Life in Greece today is uncertain, to say the least. And whatever happens in a few days at the national elections, change is afoot. For better or worse, the landscape is shifting. Only one thing is for sure – the status quo cannot be maintained.
This is not a political blog. This is a place where we talk about cookies and soup, burgers and pie. But sometimes food finds its way into politics.
The economic crisis was more than evident during our wonderful holiday in Greece. When we tore our eyes away from the sparkling azure sea, we saw plenty of vacant real estate and protest graffiti. But crisis or no crisis, daily life goes on. And amid all the unknowns, there are a few things about Greek life that I can guess will never change.
Fishermen will catch firm, white fish to serve right from the boats, grilled and drizzled with buckets of olive oil and lemon juice. Fig trees will grow and flourish. Yogurt will be rich, creamy, and ubiquitous. Tavern proprietors will shout ‘Yiamas’ as they send their guests off with shots of raki. Street vendors will sell koulori (sesame coated bread rings) from shopping carts. Orange juice will be freshly squeezed by the glass. Children will collect honey from backyard beehives. Old ladies will bring their coffee to a boil exactly three times before serving. Old men will sip their dark, sweet coffee as they commiserate about the weather. University students will down their caffeine in icy, foamy frappés at sidewalk cafés.
In Greece, coffee is everywhere. Sure, there is plenty of drip coffee being served these days. But each and every cafe, snack bar, taverna, and restaurant offers a cup of the real deal. Greek coffee is a tiny, sweet, intense shot of caffeine. Slighty foamy, and a bit gritty, it’s not for everyone. But if you can get past the grit, slowly sipping Greek coffee is a pretty fantastic time-honored tradition.
Greek coffee is made in a briki. This is a briki.
For Greek coffee add to the briki:
1/3 cup of water
1 heaping teaspoon of Greek espresso (ok, I cheated and used a good Italian brand, but you can find Greek brands like Venizelos online at a pretty reasonable price)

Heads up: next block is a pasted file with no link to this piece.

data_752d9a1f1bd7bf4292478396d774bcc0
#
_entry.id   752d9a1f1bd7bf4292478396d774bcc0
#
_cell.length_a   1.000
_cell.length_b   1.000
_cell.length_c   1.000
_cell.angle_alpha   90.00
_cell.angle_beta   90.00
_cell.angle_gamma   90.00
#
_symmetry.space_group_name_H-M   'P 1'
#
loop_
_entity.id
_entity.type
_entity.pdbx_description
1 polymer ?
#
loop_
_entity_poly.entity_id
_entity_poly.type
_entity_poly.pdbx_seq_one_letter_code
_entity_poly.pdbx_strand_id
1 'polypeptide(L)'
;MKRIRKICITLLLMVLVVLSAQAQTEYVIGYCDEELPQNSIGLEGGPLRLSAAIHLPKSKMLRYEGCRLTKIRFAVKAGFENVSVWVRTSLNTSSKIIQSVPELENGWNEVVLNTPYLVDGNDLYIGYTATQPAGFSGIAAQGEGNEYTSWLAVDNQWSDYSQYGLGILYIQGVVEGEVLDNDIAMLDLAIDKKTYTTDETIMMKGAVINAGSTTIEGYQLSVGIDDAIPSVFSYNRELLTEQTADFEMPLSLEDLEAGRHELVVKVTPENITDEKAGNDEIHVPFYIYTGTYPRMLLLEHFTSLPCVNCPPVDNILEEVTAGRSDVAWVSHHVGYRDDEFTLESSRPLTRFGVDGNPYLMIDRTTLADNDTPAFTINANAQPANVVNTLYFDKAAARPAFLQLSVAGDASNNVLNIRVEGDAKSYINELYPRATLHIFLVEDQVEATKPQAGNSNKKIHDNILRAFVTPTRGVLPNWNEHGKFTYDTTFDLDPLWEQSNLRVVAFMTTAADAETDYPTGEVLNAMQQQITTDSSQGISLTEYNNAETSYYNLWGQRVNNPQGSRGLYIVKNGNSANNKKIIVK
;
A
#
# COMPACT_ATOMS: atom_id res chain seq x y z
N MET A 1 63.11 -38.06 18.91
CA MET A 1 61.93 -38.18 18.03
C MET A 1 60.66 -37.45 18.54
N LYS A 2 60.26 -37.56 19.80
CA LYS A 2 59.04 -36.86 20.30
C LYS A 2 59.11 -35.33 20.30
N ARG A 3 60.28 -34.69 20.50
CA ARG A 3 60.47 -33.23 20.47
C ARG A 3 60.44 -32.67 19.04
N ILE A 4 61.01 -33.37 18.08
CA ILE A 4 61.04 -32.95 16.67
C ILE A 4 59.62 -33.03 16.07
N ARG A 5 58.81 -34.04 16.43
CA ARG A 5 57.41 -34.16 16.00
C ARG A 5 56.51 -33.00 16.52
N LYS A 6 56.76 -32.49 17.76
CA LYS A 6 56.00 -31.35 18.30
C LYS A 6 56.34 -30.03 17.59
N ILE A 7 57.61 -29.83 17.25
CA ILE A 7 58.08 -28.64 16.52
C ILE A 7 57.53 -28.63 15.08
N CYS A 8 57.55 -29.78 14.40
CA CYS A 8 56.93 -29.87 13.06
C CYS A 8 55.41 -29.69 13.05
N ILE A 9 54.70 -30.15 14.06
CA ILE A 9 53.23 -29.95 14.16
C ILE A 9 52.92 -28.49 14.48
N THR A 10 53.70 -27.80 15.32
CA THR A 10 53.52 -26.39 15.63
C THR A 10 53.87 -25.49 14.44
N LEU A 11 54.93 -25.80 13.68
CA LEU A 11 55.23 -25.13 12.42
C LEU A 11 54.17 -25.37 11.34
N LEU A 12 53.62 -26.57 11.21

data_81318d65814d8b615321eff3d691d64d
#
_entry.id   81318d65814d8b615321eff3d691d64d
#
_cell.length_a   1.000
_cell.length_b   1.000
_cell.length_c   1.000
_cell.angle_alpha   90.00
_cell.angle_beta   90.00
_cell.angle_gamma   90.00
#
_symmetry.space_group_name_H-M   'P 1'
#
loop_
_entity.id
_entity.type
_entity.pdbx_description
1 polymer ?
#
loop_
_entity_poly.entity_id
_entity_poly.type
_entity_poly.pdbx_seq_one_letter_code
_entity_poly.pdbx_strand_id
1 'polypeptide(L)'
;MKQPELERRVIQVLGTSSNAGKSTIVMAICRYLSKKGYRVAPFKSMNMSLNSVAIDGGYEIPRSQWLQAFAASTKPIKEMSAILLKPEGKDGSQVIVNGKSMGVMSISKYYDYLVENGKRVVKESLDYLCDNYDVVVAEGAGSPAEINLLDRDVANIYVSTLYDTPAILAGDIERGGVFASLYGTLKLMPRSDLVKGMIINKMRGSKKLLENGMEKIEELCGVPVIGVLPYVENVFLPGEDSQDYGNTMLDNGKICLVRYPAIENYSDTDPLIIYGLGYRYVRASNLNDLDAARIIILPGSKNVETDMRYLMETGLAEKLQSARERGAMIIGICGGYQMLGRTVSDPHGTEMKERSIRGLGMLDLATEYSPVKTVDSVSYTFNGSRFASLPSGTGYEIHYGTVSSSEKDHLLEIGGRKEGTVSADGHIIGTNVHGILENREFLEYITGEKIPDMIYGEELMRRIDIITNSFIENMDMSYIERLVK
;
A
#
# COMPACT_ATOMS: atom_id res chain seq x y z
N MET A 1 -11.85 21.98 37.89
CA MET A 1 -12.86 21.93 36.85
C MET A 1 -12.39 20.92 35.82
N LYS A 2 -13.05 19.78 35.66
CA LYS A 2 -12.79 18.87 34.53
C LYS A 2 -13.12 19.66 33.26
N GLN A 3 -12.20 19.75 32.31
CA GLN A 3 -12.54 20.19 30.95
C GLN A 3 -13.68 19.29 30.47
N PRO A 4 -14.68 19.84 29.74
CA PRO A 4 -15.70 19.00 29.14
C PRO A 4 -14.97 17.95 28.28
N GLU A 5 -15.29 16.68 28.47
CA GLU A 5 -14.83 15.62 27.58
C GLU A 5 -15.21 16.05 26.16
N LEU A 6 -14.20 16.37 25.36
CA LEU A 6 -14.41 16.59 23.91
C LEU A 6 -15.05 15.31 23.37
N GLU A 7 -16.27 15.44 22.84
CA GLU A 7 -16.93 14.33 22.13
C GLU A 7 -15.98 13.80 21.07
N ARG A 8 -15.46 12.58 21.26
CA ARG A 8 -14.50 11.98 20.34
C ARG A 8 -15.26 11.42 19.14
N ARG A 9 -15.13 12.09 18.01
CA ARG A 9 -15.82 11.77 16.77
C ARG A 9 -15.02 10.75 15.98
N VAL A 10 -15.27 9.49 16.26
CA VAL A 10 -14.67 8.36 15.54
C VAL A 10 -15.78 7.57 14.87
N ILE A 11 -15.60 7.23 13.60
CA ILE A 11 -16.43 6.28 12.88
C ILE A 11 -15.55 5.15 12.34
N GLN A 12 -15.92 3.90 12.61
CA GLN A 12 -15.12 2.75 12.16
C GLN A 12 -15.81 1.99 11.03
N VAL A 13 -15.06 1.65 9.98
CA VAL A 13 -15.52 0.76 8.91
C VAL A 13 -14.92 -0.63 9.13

two teaspoons of sugar (or to taste)
Bring just to a boil, stirring constantly. Remove from the heat right away until the foam subsides. Return the briki to the heat and repeat this process two more times. Serve in a demitasse cup, grounds and all. Let the coffee sit for a moment to allow the grounds to settle before drinking.
A Greek frappé, unlike the traditional demitasse of Greek coffee, is a modern invention. Well, modern by Greek standards! Rumor has it that the Greek frappé was invented at the 1957 International Trade Fair in Thesaloninki by a representative of Nestle. It’s vaguely like an iced latte. But faster, easier, stronger, foamier, and more fun! It’s simply coffee, sugar, and milk shaken over ice.
As the Greeks do, I used Nescafé instant coffee for this particular frappé. But Starbucks Via Ready Brew actually works pretty well. You can try simply adding the instant coffee and cold water to a shaker, but I like my coffee and sugar to be fully dissolved, and find that the hot coffee works just fine.
For a Greek Frappé:
1 cup of very strong hot instant coffee
2 teaspoons (or more, if you like) sugar
1/2 cup of evaporated milk (Yes, do try the scary canned stuff. Trust me, you’ll like it).
Dissolve the sugar in the prepared hot coffee. Fill a small cocktail shaker with ice. Add the milk to the shaker, along with the coffee. Quickly put the top on and shake vigorously for about 30-40 seconds. Pour the contents of the shaker into a glass, including the ice, and serve with a straw. And preferably a little plate of pistachio cookies.